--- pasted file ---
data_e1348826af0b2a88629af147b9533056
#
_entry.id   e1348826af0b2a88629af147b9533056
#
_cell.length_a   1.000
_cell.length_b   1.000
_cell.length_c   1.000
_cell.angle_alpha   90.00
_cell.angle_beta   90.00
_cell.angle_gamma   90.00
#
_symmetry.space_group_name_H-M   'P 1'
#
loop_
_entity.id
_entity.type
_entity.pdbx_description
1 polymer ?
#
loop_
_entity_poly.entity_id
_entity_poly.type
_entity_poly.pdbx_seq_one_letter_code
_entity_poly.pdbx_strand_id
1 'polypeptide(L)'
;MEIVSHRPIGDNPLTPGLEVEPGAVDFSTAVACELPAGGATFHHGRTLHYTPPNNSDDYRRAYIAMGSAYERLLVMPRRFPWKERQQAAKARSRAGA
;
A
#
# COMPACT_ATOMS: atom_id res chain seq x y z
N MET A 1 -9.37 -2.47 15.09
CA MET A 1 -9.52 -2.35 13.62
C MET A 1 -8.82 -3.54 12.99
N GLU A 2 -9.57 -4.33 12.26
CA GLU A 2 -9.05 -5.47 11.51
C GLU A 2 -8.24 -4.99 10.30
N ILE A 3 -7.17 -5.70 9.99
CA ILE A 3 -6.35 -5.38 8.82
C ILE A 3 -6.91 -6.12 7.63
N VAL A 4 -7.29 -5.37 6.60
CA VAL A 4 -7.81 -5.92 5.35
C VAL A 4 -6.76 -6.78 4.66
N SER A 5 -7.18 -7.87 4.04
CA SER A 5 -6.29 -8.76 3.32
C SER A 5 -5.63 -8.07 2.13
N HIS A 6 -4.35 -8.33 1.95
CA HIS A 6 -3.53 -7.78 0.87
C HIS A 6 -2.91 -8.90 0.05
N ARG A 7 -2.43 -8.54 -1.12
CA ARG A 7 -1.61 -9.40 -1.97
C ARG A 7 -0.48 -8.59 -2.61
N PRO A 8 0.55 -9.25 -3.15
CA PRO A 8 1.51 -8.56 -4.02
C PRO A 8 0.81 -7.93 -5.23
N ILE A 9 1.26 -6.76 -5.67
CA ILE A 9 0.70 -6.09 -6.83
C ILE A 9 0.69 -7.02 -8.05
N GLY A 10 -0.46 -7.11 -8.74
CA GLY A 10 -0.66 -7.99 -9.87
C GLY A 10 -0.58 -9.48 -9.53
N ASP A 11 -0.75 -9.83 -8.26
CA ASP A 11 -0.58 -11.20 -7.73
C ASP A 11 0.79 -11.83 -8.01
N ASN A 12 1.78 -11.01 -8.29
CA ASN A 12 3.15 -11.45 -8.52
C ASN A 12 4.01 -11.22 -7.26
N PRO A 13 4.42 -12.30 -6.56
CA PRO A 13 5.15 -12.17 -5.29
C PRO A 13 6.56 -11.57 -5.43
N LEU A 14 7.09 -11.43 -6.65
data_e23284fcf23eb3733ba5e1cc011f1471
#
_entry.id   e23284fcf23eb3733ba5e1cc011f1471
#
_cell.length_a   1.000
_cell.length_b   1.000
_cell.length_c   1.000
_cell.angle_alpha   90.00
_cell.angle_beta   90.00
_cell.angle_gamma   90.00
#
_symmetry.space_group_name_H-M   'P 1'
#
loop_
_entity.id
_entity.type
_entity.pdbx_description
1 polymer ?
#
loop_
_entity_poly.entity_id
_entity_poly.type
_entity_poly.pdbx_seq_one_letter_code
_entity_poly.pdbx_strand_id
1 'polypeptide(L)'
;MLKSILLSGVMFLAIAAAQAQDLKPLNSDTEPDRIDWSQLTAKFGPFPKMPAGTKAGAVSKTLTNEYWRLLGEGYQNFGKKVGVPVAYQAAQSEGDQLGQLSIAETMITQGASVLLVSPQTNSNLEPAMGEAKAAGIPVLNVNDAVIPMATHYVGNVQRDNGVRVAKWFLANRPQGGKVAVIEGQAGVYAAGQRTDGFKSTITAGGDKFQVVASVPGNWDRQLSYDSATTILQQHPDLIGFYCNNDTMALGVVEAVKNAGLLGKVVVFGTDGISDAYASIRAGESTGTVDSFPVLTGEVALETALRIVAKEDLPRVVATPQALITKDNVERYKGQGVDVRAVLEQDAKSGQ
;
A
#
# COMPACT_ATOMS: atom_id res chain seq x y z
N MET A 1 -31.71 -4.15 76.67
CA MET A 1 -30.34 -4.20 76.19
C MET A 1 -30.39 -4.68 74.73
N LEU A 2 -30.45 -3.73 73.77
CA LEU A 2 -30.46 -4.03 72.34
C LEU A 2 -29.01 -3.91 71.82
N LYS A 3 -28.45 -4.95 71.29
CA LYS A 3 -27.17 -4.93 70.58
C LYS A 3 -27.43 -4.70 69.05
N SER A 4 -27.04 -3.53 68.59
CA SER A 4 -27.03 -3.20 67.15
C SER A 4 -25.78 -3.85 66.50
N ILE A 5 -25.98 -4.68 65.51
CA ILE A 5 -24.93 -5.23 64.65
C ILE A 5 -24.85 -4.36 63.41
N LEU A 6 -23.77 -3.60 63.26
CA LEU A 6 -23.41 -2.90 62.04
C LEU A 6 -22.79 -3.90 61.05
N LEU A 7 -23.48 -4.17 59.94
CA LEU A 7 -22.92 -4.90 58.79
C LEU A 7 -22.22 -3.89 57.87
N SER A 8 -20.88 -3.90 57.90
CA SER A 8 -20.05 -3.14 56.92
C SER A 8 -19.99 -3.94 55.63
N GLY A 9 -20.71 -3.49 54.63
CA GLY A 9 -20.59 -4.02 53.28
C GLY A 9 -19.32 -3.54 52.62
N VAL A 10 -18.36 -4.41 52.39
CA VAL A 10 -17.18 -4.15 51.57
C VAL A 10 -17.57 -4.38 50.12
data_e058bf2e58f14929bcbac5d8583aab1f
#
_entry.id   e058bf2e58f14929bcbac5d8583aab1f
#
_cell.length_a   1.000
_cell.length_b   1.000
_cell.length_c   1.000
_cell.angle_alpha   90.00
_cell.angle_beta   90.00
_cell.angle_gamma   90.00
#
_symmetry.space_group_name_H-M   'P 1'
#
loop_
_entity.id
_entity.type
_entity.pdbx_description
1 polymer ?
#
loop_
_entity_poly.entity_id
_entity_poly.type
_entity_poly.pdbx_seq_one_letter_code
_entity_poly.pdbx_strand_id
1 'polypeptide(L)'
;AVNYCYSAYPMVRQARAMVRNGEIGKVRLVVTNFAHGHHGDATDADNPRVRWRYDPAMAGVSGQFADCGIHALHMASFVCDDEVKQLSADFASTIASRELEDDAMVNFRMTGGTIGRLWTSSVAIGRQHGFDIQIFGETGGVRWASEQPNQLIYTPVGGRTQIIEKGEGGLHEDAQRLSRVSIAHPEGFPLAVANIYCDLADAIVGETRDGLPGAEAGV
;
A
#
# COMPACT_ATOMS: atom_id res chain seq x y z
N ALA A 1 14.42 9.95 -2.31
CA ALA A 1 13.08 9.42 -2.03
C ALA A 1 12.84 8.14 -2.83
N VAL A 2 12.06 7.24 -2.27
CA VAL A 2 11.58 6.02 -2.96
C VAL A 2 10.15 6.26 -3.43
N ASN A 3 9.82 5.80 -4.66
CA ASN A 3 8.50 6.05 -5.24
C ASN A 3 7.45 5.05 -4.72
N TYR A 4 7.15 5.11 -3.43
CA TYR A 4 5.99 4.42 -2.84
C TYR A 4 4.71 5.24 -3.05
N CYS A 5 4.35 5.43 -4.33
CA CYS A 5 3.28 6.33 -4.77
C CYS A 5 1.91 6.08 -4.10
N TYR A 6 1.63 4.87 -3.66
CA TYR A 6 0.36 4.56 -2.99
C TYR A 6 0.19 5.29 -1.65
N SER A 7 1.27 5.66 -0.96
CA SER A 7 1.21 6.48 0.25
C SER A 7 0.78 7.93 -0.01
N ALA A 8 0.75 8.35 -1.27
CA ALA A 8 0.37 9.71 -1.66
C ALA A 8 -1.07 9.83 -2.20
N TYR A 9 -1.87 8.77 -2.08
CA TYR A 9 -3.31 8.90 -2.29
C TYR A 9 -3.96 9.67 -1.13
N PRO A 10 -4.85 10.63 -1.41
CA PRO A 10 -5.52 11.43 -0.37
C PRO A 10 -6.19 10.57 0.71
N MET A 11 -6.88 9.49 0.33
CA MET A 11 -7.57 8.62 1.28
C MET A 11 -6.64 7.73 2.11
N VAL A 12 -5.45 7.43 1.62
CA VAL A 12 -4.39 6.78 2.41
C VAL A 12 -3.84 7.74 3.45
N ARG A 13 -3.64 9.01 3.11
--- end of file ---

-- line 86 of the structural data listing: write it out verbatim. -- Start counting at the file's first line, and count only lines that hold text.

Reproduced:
_entity.type